I think they only support 1.4 though, and not 1.4a. The a part was never made mandatory. There are people who think Nvidia included adaptive secretly, but there isn’t any proof so far. I don’t think Nvidia will enable it anytime soon if so, and they will more likely sell new hardware months to a year ahead of enabling hidden features. If they ever do at all.

            edit: I have seen something saying “1.4a ready”, but the actual tech specs say, “DisplayPort 1.4, HDMI 2.0b”.

            Breaking news: Workaround now officially exists:
            [url<]https://youtu.be/kbYeN1-OYeI[/url<] [url<]https://www.techspot.com/article/1687-freesync-on-nvidia-gpu-workaround/[/url<] *Requires APU passthrough.

            • DancinJack
            • 1 year ago

            Haha what a mess.

            • Krogoth
            • 1 year ago

            Nvidia is locking it down their implementation of VESA’s VRR behind drivers and firmware. The silicon for mobile and desktop GPUs are identical (save for power consumption).

            The workaround proves it by tricking the drivers on the Nvidia desktop GPU into using VESA’s VRR spec. Nvidia just has to release a driver update and possible firmware update on any GPU that has Displayport 1.2 or newer.

            The walled garden strategy that Nvidia is trying to pull is actually counterproductive for expanding G-Sync marketshare. They make the bulk of their revenue via the through sell of GPUs not bloody monitors (The vendors take home most of the margins). Their current setup ensures that G-Sync 1.0 is an exclusive feature to high-end desktop market and mointor vendors have little or no incentive to expand their line-up.

            The walled garden strategy would only work if Nvidia actually made and sold monitors while commanding a decent marketshare of the display market.

            • DoomGuy64
            • 1 year ago

            The workaround doesn’t prove anything. It passes through the output from Nvidia to an AMD display port using inbuilt windows 10 features. Nvidia’s output ports are completely bypassed, and it won’t work without using an AMD APU set as the output.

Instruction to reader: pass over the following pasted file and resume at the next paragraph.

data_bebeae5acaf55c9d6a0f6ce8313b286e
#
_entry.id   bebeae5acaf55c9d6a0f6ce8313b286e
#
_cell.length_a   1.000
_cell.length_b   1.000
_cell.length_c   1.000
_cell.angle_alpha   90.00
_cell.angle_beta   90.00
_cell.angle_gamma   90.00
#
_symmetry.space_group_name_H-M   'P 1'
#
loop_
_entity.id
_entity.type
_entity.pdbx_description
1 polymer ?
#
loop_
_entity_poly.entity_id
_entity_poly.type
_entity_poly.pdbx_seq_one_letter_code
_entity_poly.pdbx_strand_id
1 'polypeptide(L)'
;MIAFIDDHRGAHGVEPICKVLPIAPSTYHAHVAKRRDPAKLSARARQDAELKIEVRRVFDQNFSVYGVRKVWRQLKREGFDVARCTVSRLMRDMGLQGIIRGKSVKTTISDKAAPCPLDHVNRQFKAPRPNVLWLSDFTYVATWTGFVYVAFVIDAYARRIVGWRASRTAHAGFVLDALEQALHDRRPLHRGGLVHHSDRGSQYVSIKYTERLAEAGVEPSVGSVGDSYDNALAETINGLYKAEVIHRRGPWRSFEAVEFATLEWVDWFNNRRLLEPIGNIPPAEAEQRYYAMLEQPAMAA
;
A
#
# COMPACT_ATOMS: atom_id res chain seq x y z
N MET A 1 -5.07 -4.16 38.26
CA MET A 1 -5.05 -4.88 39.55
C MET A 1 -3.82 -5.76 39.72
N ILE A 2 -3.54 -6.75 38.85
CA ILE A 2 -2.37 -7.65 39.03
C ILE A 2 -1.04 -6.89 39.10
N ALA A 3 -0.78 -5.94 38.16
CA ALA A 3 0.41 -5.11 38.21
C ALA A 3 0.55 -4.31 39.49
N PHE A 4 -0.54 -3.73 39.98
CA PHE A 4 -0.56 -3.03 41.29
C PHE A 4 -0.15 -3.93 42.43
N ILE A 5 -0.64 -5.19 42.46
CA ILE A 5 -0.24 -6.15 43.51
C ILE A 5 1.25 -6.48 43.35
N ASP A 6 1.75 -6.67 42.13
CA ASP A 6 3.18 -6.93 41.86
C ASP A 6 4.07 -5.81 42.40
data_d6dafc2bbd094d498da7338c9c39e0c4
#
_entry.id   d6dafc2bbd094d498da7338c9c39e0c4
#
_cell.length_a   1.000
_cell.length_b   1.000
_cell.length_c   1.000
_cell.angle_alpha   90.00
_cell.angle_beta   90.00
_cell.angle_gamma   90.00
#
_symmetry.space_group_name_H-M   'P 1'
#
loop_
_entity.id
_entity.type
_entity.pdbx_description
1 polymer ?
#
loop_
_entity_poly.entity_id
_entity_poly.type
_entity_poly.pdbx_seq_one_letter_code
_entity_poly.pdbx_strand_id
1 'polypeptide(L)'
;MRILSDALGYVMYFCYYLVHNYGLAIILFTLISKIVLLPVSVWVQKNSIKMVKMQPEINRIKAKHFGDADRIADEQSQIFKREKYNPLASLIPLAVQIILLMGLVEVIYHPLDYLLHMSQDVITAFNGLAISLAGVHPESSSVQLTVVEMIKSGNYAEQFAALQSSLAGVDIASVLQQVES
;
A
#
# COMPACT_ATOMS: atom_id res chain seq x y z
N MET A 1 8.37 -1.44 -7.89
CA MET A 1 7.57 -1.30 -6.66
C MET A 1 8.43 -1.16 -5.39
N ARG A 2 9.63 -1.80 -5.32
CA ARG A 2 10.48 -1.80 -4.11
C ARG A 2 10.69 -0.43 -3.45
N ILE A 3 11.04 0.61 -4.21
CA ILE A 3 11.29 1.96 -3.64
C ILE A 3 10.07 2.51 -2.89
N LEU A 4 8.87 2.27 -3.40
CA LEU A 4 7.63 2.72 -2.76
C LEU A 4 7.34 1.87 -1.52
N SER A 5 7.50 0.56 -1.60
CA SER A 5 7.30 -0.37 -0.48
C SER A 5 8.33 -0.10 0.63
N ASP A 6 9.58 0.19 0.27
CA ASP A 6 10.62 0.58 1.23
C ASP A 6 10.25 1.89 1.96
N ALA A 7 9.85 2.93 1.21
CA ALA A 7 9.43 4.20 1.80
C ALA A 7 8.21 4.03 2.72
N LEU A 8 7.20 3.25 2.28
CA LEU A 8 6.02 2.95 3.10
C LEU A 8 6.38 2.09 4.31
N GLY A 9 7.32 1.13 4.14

*What this workaround actually proves is my mCable theory that you can insert a 3rd party chip to convert regular unsynced frames to a VRR compatible format. Also, this method would be preferable to the APU method, as it would completely bypass drivers and allow any CPU.

            That said, RTX’s official specs are DP 1.4, but hidden below in black text on a black background, in fine print, it does say “2 – DisplayPort 1.4a Ready”

            As far as making RTX fully 1.4a capable, it would indeed require both a firmware and driver patch, and considering Nvidia recently released a firmware patch for HDR, it may be possible.

        • Freon
        • 1 year ago

        Rumors about FPGA were around for older modules as well. I imagine they could make a custom SoC to handle this for much cheaper, but I guess there is some calculation somewhere based on product volume. I’m not sure how many of these Gsync monitors they will expect to sell before the spec will change again and they’ll have to role another one.

          • jts888
          • 1 year ago

          It is (was?) not only the FPGA that was arguably overbuilt, but the memory subsystem as well. They are using 6 * 512 MiB DDR4 (up from the first boards with apparently 6 * 128 MiB), which is something around 120 framebuffers of UHD@24bpp.

          If there were doing time-compressed panel scan-out, they would obviously need pretty high sustained peak bandwidth, but this is not a particularly cheap thing to accomplish in this manner.

      • Kretschmer
      • 1 year ago

      I’m guessing that the GSync SKUs get better panels than the FreeSync SKUs.

        • Spunjji
        • 1 year ago

        All evidence of panels that are otherwise identical besides the module seems to contradict that.